Federal officials announced new deals, and new delays, to Canada’s COVID-19 vaccine distribution plan.
On Friday, Anita Anand, the Minister of Public Services and Procurement Canada, revealed that upcoming vaccine shipments from Moderna will be delayed.
Anand said the company is facing “ongoing challenges,” including labour shortages, as it attempts to ramp up production to meet the “intense” global demand for vaccines.
“As a result, our next shipment will be smaller than expected, and we may see additional delays over the coming months,” Anand said. “This news is obviously very disappointing.”
“We will continue to press Moderna and all of our other suppliers to do everything possible to respect their delivery targets and to provide more consistent delivery schedules.”
Moderna was contracted to send Canada 1.2 million vaccine doses during the week of April 19, but will instead only ship 650,000.
- See also:
At the same time, Pfizer will be sending millions of additional vaccine doses to Canada over the next several months.
Prime Minister Justin Trudeau said that Canada has signed a new agreement with the company to secure eight million more doses of its COVID-19 vaccine.
Four million doses will be received in May, two million will come in June, and another two million will arrive in July.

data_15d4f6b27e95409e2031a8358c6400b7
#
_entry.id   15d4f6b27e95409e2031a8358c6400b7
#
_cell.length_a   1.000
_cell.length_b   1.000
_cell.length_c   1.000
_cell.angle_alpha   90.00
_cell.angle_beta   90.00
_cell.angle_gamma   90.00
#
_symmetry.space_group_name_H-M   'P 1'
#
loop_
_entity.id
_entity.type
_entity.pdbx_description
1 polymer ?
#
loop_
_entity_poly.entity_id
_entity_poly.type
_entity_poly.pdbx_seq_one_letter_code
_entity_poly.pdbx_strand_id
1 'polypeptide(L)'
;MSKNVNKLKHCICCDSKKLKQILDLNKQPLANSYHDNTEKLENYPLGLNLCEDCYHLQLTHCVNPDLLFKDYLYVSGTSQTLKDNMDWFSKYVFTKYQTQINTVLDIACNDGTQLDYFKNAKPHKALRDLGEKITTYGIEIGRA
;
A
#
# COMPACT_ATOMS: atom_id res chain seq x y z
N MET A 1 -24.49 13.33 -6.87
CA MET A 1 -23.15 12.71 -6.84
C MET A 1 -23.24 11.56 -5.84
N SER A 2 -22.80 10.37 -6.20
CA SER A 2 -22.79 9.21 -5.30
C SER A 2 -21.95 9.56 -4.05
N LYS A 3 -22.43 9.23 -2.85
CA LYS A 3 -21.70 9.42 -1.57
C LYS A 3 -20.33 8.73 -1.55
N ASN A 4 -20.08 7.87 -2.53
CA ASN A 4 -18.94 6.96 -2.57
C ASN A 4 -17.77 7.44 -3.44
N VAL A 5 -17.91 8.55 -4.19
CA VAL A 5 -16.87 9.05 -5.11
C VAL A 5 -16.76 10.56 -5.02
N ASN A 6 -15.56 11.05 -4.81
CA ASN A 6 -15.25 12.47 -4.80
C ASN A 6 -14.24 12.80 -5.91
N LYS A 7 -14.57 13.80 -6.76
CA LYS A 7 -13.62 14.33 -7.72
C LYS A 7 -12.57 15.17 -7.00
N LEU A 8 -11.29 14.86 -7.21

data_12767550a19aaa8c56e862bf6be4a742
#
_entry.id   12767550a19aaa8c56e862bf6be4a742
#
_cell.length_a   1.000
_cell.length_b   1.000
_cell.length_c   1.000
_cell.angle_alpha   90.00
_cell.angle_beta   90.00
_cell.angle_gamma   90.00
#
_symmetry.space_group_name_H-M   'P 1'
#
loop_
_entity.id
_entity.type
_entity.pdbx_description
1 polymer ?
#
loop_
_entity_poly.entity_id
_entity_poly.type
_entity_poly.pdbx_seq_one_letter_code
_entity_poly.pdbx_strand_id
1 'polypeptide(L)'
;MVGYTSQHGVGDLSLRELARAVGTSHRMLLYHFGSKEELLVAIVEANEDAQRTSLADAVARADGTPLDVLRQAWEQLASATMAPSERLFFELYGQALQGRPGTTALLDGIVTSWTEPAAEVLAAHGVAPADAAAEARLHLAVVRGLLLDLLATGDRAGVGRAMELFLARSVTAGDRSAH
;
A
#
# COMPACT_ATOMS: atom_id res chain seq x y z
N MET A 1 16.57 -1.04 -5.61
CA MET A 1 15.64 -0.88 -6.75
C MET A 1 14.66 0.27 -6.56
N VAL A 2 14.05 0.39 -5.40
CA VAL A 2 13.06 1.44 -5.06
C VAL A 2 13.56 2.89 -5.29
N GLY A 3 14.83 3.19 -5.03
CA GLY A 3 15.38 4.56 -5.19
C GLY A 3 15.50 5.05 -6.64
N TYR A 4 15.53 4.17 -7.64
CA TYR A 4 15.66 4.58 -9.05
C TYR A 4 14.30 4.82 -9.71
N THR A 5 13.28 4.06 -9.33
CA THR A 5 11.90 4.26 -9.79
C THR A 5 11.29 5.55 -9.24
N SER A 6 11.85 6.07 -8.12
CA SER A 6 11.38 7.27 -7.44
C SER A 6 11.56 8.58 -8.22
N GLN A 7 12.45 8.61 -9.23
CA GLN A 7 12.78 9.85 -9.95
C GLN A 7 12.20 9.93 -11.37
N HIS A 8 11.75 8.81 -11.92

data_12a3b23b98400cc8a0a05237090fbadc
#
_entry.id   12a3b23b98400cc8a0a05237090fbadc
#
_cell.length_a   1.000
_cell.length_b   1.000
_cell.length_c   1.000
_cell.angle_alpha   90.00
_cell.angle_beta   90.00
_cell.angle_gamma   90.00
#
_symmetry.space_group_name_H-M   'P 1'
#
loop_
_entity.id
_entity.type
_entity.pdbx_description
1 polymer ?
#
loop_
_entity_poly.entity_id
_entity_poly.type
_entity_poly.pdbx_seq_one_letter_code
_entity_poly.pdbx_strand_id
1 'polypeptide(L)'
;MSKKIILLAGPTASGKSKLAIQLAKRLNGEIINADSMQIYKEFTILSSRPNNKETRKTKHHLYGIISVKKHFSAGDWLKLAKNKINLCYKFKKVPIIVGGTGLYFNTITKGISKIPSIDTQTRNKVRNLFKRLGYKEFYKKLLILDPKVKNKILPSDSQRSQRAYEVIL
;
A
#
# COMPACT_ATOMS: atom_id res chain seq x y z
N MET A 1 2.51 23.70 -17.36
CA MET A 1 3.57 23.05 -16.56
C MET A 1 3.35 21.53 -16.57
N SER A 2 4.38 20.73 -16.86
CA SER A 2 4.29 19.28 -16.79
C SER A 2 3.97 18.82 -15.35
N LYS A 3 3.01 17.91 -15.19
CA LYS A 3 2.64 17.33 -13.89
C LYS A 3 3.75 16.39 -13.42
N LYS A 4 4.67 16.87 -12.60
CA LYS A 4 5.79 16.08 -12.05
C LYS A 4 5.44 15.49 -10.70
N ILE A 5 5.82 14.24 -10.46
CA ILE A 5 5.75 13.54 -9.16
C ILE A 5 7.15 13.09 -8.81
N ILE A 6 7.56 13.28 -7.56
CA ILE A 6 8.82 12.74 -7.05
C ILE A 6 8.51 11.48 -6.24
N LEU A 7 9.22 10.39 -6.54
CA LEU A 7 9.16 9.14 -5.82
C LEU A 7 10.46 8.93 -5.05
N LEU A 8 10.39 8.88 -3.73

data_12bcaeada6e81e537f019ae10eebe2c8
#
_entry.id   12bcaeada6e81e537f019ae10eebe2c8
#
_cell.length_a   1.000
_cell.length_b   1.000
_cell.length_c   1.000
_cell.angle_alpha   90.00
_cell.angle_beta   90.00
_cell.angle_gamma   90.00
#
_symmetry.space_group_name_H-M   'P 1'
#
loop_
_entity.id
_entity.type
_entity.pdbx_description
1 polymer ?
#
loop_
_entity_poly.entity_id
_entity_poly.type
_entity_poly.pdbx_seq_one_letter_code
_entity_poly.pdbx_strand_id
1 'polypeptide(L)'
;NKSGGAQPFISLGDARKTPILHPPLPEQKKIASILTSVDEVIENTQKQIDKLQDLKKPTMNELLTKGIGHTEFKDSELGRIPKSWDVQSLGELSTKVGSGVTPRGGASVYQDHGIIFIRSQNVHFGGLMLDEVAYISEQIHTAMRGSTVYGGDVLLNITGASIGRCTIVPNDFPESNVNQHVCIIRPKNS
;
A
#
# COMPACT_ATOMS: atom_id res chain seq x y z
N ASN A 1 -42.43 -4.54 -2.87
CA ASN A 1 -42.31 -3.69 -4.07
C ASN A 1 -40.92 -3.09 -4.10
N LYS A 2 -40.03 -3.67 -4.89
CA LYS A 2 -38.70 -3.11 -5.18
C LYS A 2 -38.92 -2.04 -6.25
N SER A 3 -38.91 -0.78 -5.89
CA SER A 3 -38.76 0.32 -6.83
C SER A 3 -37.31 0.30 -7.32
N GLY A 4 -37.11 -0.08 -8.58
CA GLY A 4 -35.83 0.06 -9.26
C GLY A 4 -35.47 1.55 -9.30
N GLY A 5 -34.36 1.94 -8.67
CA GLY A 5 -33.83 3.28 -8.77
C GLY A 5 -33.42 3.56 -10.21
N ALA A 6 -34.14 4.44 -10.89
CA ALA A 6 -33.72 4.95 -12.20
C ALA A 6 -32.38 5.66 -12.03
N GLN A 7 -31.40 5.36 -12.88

As well, Pfizer will move 400,000 doses that were scheduled for delivery in the third quarter of 2021 up to June.
“For next month alone, this will come out to about double the Pfizer doses we were originally expecting,” Trudeau said. “All told, we’ll be receiving eight million doses in May and almost 12 million in June from Pfizer alone.”
“More doses arriving sooner means more people getting their vaccines faster.”
Trudeau added that the “bulk” of vaccines administered in Canada over the coming months will be Pfizer doses.
Anand also announced that the first shipment of Johnson & Johnson’s COVID-19 vaccine is expected to be delivered during the week of April 27.
Approximately 300,000 doses will be delivered to the provinces at the beginning of May, with “more substantial” deliveries coming throughout the next several months.
Including anticipated doses of AstraZeneca’s COVID-19 vaccine, Canada is expected to receive between 48 and 50 million doses by the end of June, Anand noted.
“Despite the temporary and short-term fluctuations in deliveries from our suppliers, Canada’s vaccination campaign overall is gaining ground,” she said.